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CREATE  TABLE IF NOT EXISTS `church` (
  `church_id` INT(11) NOT NULL AUTO_INCREMENT ,
  `name` VARCHAR(40) NOT NULL ,
  `city_id` SMALLINT(4) UNSIGNED ZEROFILL NOT NULL ,
  `validated` TINYINT(1) NULL ,
  PRIMARY KEY (`church_id`) ,
  INDEX `church.city_id-city.city_id_idx` (`city_id` ASC) ,
  UNIQUE INDEX `church-city_id` (`name` ASC, `city_id` ASC) ,
  CONSTRAINT `church.city_id-city.city_id`
    FOREIGN KEY (`city_id` )
    REFERENCES `city` (`city_id` )
    ON DELETE RESTRICT
    ON UPDATE RESTRICT)
ENGINE = InnoDB
DEFAULT CHARACTER SET = utf8

I have this table church on my localhost (laptop). When I do an insert on it (it has 10 rows right now), it takes 160ms.

  • The church_id is used as a foreign key in other tables.
  • The name and city_id should together be unique.
  • The city_id is a foreign key

Isn't this a but much, and have I done something wrong?

share|improve this question
    
Index rebuilding? –  juergen d Dec 1 '12 at 10:34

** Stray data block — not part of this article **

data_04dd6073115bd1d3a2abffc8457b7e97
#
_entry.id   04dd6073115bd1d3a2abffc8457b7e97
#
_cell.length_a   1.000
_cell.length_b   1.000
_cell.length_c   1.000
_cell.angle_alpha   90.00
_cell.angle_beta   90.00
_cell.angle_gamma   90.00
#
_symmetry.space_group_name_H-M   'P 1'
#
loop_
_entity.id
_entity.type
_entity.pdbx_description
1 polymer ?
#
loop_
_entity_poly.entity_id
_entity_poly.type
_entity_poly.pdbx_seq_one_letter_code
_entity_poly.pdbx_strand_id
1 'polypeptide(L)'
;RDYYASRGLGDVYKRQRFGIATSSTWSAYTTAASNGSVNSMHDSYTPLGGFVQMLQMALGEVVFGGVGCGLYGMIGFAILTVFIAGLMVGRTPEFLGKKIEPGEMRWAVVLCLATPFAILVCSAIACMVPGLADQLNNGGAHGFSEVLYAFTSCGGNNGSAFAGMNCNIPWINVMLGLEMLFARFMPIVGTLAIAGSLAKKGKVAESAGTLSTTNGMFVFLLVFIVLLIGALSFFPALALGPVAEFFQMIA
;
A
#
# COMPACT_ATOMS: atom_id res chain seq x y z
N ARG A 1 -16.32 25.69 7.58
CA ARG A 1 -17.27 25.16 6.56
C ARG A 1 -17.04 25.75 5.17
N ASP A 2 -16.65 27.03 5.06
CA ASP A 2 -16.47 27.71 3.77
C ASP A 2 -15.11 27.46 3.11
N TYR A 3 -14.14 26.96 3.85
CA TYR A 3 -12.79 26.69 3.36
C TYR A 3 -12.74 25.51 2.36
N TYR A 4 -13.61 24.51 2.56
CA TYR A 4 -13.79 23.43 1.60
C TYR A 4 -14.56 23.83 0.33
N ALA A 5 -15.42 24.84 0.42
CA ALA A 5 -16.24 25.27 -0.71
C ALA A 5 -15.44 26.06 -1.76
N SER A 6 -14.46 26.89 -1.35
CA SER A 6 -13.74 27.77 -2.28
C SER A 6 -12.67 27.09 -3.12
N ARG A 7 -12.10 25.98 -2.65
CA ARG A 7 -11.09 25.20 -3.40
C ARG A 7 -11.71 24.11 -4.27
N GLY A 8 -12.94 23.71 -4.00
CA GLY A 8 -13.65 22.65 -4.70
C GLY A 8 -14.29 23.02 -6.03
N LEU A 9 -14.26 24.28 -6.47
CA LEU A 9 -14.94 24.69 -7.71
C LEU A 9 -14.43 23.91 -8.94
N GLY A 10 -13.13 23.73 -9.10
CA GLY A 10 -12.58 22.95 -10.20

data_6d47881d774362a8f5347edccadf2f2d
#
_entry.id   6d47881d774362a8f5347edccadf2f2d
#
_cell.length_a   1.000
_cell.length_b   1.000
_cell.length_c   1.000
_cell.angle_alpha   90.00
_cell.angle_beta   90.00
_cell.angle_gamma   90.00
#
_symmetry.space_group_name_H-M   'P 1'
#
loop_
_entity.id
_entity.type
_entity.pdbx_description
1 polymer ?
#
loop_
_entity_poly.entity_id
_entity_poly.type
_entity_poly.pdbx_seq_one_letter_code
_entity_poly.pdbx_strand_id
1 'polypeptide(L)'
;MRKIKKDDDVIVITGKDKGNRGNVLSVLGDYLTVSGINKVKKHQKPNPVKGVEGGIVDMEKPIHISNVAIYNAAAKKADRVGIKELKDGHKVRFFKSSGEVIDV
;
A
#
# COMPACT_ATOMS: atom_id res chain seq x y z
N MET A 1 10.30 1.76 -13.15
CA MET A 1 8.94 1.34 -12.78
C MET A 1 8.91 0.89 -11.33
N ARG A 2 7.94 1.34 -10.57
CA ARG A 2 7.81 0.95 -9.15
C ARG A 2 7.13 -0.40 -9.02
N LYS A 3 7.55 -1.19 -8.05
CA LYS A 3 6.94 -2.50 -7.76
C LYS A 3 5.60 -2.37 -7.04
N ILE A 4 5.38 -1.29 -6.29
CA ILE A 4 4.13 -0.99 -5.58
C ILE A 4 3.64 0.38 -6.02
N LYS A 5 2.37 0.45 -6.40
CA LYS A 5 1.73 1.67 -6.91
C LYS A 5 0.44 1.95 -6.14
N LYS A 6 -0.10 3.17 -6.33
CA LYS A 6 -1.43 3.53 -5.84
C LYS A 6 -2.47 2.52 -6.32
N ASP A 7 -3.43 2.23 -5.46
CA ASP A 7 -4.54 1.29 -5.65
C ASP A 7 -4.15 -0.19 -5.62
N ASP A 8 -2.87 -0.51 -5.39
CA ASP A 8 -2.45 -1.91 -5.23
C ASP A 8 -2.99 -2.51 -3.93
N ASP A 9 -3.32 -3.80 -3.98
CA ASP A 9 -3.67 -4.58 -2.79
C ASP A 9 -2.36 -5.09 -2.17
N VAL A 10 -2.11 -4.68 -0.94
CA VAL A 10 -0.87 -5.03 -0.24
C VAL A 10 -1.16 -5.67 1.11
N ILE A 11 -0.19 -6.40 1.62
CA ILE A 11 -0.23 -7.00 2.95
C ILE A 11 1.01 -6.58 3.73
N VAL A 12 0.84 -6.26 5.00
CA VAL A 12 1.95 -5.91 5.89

@juergend Yes, I would think so too, but are the indexes overly complex or unneccecary? I've used databases for a couple of years, but I never thought about performance because it was all just for fun.. But now I see others complaining about 40ms! So I started wondering. –  Student of Hogwarts Dec 1 '12 at 11:03
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1 Answer

up vote 3 down vote accepted

Inserts have to do quite a bit of work:

  • Lock the table
  • Check unique index constraints
  • Check foreign key constrains
  • Write the new record
  • Update indexes
  • Unlock the table
  • Write the transaction log
share|improve this answer
    
+1! I have an AJAX which inserts a row, it then selects for that same row again to find the auto-generated ID to send back to the user. Do you know if there is any way of getting the generated ID without doing a select? –  Student of Hogwarts Dec 1 '12 at 11:05
    
Since it takes 160ms just for the INSERT, I'm looking for ways to improve the speed. –  Student of Hogwarts Dec 1 '12 at 11:06
    
@Student: use LAST_INSERT_ID() –  ypercube Dec 1 '12 at 11:09
    
Use mysqli_insert_id() (or whatever is equivalent in the API you're using) to get the last auto-increment ID. If you're doing lots of inserts in a row, you can speed it up by putting them all in one transaction. –  Barmar Dec 1 '12 at 11:10
    
Thanks! I did a quick search for that in PDO, but I only found articles describing the next auto_increment_id.. –  Student of Hogwarts Dec 1 '12 at 11:11
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